After more than two decades in the Executive Search
business, I have learned a lot about what goes into a
successful hire. I try to impart my knowledge to both hiring
managers and candidates. Nevertheless, at many job
interviews I find myself listening to questions that make me
cringe and answers that make me want to cry.
Now it's my turn to talk.

Monday, June 25, 2012

Imerman Angels

It is summertime and outdoor activities are in high gear. Pools are open, street festivals pop up around the city, neighboring states invite us to experience their exclusive brands of serenity, and charity golf outings can cause dramatic work stoppages that threaten the economy.  I am frequently invited as a fourth to one or more of these outings for my ability to drive the ball off the tee.  I admit I am a blacksmith and my former hockey slap shot has left me with a good long ball.  I do notice, however, that I am advised to stay in the cart when short, touch shots are required. 

Many of these golf outings raise money for a good cause.  I have golfed my heart out for college scholarships, kidney foundations (dear to my heart as I do have a drink occasionally), politicians (did I say a good cause?), and most recently, a unique cancer-related organization.  I am taking a break from career comments this week to make you aware of Imerman Angels, the group that held last Friday’s golf outing.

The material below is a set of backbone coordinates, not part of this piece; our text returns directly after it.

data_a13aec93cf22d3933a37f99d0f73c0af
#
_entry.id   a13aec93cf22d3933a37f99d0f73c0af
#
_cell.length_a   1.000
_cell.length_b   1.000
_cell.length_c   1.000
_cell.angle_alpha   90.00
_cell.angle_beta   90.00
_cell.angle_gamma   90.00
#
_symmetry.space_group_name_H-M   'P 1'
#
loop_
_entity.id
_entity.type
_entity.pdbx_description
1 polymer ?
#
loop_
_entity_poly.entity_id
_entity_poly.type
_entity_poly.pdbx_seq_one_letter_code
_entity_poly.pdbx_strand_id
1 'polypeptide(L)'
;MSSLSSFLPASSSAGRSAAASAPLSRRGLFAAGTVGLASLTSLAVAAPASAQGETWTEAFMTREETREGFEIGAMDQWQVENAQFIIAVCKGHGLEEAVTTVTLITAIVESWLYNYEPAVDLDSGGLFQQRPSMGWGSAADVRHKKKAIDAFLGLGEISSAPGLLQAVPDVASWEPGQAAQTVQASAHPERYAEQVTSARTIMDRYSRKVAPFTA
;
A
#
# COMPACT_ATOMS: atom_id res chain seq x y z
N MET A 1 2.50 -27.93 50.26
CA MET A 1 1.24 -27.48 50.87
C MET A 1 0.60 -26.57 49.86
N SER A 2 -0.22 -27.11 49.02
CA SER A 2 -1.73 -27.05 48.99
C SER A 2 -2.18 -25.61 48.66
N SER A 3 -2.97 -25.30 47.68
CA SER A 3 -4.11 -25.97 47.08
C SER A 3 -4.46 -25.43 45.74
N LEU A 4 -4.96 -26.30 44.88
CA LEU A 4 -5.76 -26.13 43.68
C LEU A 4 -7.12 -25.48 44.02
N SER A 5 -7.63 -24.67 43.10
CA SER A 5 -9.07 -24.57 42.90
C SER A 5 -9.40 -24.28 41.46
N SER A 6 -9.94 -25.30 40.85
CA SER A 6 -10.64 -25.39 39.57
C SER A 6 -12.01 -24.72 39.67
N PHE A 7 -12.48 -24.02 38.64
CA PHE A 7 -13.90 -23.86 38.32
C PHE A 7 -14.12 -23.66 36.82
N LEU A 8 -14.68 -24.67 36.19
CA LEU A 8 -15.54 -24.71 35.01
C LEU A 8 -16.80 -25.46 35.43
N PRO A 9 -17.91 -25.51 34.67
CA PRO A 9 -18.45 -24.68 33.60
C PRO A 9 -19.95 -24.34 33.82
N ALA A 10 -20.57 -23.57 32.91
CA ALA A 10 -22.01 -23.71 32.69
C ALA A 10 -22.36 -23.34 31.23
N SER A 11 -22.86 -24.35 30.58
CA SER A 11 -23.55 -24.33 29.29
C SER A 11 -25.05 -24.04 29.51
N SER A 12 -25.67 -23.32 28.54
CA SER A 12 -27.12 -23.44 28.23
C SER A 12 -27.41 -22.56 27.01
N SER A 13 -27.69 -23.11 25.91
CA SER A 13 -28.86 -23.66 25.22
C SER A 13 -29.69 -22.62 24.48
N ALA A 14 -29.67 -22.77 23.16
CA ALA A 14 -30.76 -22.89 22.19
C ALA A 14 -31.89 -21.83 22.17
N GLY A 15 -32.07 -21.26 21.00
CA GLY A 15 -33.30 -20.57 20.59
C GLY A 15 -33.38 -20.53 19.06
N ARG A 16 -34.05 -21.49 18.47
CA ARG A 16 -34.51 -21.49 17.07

One of my professional beliefs is that having a mentor who has substantially more experience in your specific field is a huge benefit.  That mentor can guide you as you navigate the course of your career.  Someone who has “been there” can tell you what to expect and help you through the tough times.  Imerman Angels is a mentoring group for individuals who have received a cancer diagnosis.

My family and I have been fortunate to have had very little firsthand exposure to life-threatening cancer issues for many years.  A few friends have experienced glancing blows but nothing serious.  I pray that it stays that way.  Bottom line, I don’t know exactly what happens during the cancer treatment process. 

Several cancer survivors were present at Friday’s fundraiser.  They described in some detail their first moments after diagnosis, the gut-wrenching decision-making process, the experience of chemo/radiation sessions and the subsequent recuperation period.  It is hard to know how you would deal with that scenario, unprepared for what was awaiting you.

John Imerman established Imerman Angels after personally experiencing the assault of cancer.  In 2003, based upon his experience fighting testicular cancer, he founded the organization to link recently diagnosed cancer victims with survivors in a mentor relationship.  The Angels have developed and continue to expand a database of individuals who have survived a broad array of cancers.  These individuals then volunteer to mentor, one-on-one, individuals who have been recently diagnosed with a similar form of cancer.  The mentor serves as a voice of hope, who can describe the process of treatment and recovery because the mentor has beaten the exact same type of cancer.

Imerman Angels was unknown to me until last week.  I cannot tell you how much this group impressed me with its mission and enthusiasm for work being done.  I invite you to take a look at their website at  If you can help, do what you will.

As we go through our day-to-day stress-inducing activities at work or in the home, keep in perspective that whatever problems you have may pale in comparison to the issues faced by those who are fighting for their lives around the world. 

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